Throughout the global COVID-19 pandemic, progress toward promoting wellness and work-life balance gained momentum at breakneck speed, and public health conditions forced corporations’ hands to invest heavily in measures to create efficient and effective remote work environments.
Beyond fear and unrelenting uncertainty, the pandemic issued in a new era of lucidity for workers, allowing them to focus on how they want to live their lives and what they really want out of a job. The past 18 months have provided many people with an opportunity to critically evaluate what and who is important in life. Above all, we learned how to make the best out of what is available. Now, as health restrictions abate, many people do not want to return to the previous status quo.
For these individuals, the pandemic was a boon, providing them with a chance to stay with the people they love and avoid the hassles of sitting in an office or cubicle under a supervisor’s scrutinising eye or punching day-in and day-out.
When faced with the choice between shifting back to the traditional workplace or pursuing more progressive career options, many people within the legal industry are saying goodbye to the daily grind.
While economic recessions previously had an impact on the global economy and led to income loss, this time was slightly different. The pandemic affected global enterprises and job loss, but it also forced most workers worldwide, concurrently, and sometimes precariously, to balance their personal and professional lives. Also, unlike previous economic downturns, a number of studies indicate that urban crime rates and pollution levels sunk as a result of widespread lockdown restrictions, even as unemployment rates rose.
According to a recent study conducted by Microsoft, “with over 40 per cent of the global workforce considering leaving their employer this year, a thoughtful approach to hybrid work will be critical for attracting and retaining diverse talent.” The same research identifies that more than 70 per cent of workers want flexible remote work options to continue, even while more than 65 per cent crave more in-person time with their teams.
In a recent interview, Gartner behavioural scientist Aaron McEwan told ABC’s This Working Life that "the movement of talent is so significant and so sharp that it’s different to probably anything we’ve seen in living memory."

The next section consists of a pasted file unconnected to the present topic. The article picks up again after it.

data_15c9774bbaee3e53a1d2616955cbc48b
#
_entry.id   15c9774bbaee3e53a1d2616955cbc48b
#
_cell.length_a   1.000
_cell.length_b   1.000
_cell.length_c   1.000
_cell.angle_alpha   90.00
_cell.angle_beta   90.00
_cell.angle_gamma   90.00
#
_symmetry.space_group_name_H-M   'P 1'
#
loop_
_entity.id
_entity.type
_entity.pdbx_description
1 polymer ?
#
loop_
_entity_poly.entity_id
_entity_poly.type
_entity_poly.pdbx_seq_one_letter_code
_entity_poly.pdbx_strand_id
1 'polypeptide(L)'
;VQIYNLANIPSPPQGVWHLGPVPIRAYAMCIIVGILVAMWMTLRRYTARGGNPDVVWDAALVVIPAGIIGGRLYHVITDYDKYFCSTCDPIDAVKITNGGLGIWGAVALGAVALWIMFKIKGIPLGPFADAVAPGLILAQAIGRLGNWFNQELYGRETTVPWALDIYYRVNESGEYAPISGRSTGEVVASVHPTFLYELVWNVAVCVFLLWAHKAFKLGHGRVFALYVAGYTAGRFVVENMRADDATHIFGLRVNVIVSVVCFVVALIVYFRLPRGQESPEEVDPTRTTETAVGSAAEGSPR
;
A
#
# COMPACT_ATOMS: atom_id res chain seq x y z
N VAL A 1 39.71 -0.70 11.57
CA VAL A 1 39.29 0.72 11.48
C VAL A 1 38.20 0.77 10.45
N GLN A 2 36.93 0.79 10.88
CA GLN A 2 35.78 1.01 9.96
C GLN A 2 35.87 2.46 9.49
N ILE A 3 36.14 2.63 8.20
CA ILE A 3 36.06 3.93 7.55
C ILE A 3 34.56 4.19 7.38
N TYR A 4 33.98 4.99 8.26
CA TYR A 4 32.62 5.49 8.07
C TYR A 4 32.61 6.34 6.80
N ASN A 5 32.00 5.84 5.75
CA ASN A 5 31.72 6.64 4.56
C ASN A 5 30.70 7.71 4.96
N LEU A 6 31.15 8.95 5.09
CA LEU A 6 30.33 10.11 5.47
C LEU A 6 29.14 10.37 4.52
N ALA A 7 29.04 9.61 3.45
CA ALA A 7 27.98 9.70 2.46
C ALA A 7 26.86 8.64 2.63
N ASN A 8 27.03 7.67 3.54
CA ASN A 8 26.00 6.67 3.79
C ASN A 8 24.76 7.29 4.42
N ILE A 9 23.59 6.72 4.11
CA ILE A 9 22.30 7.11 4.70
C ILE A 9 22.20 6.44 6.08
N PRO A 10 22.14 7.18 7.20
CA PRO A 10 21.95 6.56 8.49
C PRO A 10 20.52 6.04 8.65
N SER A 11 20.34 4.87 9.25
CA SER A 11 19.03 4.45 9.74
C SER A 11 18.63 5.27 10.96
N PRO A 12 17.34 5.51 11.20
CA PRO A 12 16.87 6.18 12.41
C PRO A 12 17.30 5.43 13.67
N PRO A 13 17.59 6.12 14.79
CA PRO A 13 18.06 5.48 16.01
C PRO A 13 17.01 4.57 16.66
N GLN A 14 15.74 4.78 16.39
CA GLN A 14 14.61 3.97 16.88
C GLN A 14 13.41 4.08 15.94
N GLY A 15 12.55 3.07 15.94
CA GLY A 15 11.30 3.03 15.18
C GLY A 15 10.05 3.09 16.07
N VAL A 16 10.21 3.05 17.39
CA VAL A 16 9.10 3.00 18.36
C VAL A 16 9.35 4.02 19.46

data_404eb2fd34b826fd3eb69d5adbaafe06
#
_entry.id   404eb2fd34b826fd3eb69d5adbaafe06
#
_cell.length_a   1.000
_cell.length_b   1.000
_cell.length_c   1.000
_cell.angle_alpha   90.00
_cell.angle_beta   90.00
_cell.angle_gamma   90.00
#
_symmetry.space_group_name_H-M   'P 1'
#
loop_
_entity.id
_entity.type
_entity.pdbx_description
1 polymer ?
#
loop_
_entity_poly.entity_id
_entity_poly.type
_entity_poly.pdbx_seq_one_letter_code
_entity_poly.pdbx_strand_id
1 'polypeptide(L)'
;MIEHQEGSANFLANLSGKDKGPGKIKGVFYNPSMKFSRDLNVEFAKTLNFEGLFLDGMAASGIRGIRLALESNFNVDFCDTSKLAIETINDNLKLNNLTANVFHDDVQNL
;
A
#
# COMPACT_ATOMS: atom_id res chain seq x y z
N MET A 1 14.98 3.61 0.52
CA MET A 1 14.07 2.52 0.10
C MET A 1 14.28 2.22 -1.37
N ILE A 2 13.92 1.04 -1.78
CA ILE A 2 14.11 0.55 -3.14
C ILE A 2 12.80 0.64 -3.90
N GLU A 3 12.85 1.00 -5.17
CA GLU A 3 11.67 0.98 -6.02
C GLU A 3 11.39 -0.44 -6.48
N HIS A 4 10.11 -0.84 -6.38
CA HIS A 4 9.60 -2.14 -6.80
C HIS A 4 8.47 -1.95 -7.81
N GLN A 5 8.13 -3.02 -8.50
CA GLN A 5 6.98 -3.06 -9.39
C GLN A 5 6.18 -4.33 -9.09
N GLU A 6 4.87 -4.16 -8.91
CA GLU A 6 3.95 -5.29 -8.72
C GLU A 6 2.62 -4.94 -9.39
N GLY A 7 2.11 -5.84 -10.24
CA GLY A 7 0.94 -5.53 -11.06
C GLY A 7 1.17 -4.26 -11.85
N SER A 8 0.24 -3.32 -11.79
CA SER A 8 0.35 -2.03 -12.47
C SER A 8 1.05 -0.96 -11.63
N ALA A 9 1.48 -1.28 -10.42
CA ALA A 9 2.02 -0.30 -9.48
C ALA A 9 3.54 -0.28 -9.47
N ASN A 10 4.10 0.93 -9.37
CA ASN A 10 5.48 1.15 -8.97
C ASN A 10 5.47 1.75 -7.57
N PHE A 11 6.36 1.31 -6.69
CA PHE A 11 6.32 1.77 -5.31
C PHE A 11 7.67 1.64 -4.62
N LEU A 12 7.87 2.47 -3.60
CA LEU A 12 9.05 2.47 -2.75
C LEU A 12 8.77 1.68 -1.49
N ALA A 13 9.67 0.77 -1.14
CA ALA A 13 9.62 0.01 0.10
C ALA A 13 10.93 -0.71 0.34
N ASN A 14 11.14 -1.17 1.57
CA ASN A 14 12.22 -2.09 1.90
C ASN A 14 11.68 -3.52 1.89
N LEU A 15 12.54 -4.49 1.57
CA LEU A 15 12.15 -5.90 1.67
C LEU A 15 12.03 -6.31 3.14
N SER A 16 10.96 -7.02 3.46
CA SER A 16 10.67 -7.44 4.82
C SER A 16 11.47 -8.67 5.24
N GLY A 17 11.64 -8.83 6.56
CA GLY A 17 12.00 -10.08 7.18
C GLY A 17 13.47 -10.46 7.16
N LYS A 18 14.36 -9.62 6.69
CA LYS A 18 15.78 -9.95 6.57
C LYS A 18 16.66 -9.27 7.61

We are forging a completely new path. Pandemics reshape society, Mr McEwan said, and this one has shifted the balance of power in the workplace: “It has rewritten the psychological contract between employers and employees.”
The legal industry’s pandemic taleAttrition is a serious issue for every enterprise with respect to culture and work environment, and law firms are no different. In addition to the cost burden, attrition can also have a huge impact on a brand’s value and reputation within the marketplace, as well.
In a recent article by Jessica Shea, an international reporter at Law.com, she wrote that “firms have placed critical emphasis on having human resource policies and tech infrastructures that can enable workforces to shift seamlessly to remote working and vice versa. The drastic changes all attributed to shifts in headcount.”
This impact has played out globally. In the same article, Cyril Amarchand Mangaldas managing partner Cyril Shroff said that “pandemic has had a profound impact in the legal world. Asia is no exception. Managing attrition has been the biggest challenge. Whilst a good leverage ratio is critical to profitability in Asian markets, which are very price-sensitive, the larger headcount is becoming critical to managing the sheer workload.”
The widening disconnect between employers and employees about a possible post-pandemic return to the office could lead to a tsunami of resignations and increase worker disengagement, according to a report by global consultancy McKinsey.
Globally, employers must now tackle the implications of higher-than-normal employee attrition. About 42 per cent of workers who now perform their jobs remotely as a result of the pandemic said they will look for a job that offers options to work from home in perpetuity if their current employer forces them to return to the office, according to a March 2021 survey by financial services company Prudential.
Boon or bane for existing staffEvery time an employee accepts a job, they execute mental calculations about what they get in exchange for their labour, time, and effort.